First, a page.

Apache Hadoop YARN – Concepts and Applications

Apache Hadoop YARN – Concepts and Applications

This blog post was published on Hortonworks.com before the merger with Cloudera. Some links, resources, or references may no longer be accurate.

As previously described, YARN is essentially a system for managing distributed applications. It consists of a central ResourceManager, which arbitrates all available cluster resources, and a per-node NodeManager, which takes direction from the ResourceManager and is responsible for managing resources available on a single node.

Resource Manager

In YARN, the ResourceManager is, primarily, a pure scheduler. In essence, it’s strictly limited to arbitrating available resources in the system among the competing applications – a market maker if you will.  It optimizes for cluster utilization (keep all resources in use all the time) against various constraints such as capacity guarantees, fairness, and SLAs. To allow for different policy constraints the ResourceManager has a pluggable scheduler that allows for different algorithms such as capacity and fair scheduling to be used as necessary.


Many will draw parallels between YARN and the existing Hadoop MapReduce system (MR1 in Apache Hadoop 1.x). However, the key difference is the new concept of an ApplicationMaster.

The ApplicationMaster is, in effect, an instance of a framework-specific library and is responsible for negotiating resources from the ResourceManager and working with the NodeManager(s) to execute and monitor the containers and their resource consumption. It has the responsibility of negotiating appropriate resource containers from the ResourceManager, tracking their status and monitoring progress.

The ApplicationMaster allows YARN to exhibit the following key characteristics:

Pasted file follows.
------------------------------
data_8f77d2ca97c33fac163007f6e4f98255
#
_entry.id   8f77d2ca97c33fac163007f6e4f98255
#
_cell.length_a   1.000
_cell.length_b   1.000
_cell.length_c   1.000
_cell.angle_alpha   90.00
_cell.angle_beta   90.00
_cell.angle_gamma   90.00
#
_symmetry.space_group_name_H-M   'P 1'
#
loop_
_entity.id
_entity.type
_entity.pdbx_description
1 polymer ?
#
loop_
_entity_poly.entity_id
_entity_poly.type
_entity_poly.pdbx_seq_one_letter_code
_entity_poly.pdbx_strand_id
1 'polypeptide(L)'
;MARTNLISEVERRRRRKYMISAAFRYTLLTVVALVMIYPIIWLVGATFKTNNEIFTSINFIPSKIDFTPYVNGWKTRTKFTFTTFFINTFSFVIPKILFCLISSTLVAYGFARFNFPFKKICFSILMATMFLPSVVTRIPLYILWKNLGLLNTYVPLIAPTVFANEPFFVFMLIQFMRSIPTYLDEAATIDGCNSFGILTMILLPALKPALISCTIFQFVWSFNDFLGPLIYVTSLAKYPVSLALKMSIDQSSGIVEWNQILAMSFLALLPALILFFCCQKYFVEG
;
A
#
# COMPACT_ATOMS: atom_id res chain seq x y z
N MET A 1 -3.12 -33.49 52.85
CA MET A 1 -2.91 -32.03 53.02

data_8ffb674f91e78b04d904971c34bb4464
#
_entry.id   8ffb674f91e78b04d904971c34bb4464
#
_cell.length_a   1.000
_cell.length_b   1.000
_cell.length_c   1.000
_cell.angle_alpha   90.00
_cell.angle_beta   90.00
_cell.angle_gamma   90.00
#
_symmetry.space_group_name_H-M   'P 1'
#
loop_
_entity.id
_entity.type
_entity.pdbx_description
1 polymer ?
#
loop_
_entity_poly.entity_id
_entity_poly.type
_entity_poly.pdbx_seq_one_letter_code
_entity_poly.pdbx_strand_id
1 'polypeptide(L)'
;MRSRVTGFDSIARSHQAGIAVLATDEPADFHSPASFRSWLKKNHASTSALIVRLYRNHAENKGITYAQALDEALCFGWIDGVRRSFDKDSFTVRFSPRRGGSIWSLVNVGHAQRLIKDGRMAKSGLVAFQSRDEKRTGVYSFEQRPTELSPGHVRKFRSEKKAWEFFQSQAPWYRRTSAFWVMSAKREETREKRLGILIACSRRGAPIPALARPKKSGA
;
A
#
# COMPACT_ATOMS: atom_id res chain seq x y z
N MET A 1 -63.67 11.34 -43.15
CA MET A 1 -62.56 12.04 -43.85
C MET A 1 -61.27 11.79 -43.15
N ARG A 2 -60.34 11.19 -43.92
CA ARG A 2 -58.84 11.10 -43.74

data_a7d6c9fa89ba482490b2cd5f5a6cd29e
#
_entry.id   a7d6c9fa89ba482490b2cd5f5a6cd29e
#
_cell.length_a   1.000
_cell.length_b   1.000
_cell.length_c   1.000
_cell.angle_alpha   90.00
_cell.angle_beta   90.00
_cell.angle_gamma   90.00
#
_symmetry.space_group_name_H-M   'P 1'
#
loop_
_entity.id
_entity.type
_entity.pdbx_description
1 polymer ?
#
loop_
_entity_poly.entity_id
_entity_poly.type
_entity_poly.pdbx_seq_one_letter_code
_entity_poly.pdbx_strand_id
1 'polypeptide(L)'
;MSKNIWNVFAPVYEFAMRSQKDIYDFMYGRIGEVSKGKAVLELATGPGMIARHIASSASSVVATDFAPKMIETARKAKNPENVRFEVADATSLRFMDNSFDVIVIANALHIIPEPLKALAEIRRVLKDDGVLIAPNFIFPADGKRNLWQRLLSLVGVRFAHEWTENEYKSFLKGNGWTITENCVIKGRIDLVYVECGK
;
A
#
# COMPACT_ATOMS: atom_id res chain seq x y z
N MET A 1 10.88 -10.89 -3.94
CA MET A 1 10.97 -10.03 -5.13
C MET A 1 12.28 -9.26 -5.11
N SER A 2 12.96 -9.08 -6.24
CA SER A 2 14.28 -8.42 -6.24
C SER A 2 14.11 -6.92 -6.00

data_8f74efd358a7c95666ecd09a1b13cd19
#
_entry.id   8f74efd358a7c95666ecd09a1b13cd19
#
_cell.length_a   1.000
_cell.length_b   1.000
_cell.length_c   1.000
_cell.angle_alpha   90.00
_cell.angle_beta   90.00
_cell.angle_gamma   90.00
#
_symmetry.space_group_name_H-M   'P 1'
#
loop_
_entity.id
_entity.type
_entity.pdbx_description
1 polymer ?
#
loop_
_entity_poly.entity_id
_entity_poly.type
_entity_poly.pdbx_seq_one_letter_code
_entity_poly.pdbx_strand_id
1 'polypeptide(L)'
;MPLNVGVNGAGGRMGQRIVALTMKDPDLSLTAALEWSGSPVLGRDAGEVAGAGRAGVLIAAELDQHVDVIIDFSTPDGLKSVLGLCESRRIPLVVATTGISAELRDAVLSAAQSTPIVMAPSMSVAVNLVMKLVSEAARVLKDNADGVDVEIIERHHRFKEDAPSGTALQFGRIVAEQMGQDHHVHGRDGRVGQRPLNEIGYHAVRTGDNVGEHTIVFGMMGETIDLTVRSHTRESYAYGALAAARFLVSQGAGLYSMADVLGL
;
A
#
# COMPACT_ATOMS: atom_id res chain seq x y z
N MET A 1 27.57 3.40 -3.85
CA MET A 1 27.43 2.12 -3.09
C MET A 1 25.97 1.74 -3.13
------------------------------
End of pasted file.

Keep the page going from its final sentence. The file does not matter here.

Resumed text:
• Scale: The Application Master provides much of the functionality of the traditional ResourceManager so that the entire system can scale more dramatically. In tests, we’ve already successfully simulated 10,000 node clusters composed of modern hardware without significant issue. This is one of the key reasons that we have chosen to design the ResourceManager as a pure scheduler i.e. it doesn’t attempt to provide fault-tolerance for resources. We shifted that to become a primary responsibility of the ApplicationMaster instance. Furthermore, since there is an instance of an ApplicationMaster per application, the ApplicationMaster itself isn’t a common bottleneck in the cluster.
  • Open: Moving all application framework specific code into the ApplicationMaster generalizes the system so that we can now support multiple frameworks such as MapReduce, MPI and Graph Processing.

It’s a good point to interject some of the key YARN design decisions:

  • Move all complexity (to the extent possible) to the ApplicationMaster while providing sufficient functionality to allow application-framework authors sufficient flexibility and power.
  • Since it is essentially user-code, do not trust the ApplicationMaster(s) i.e. any ApplicationMaster is not a privileged service.
  • The YARN system (ResourceManager and NodeManager) has to protect itself from faulty or malicious ApplicationMaster(s) and resources granted to them at all costs.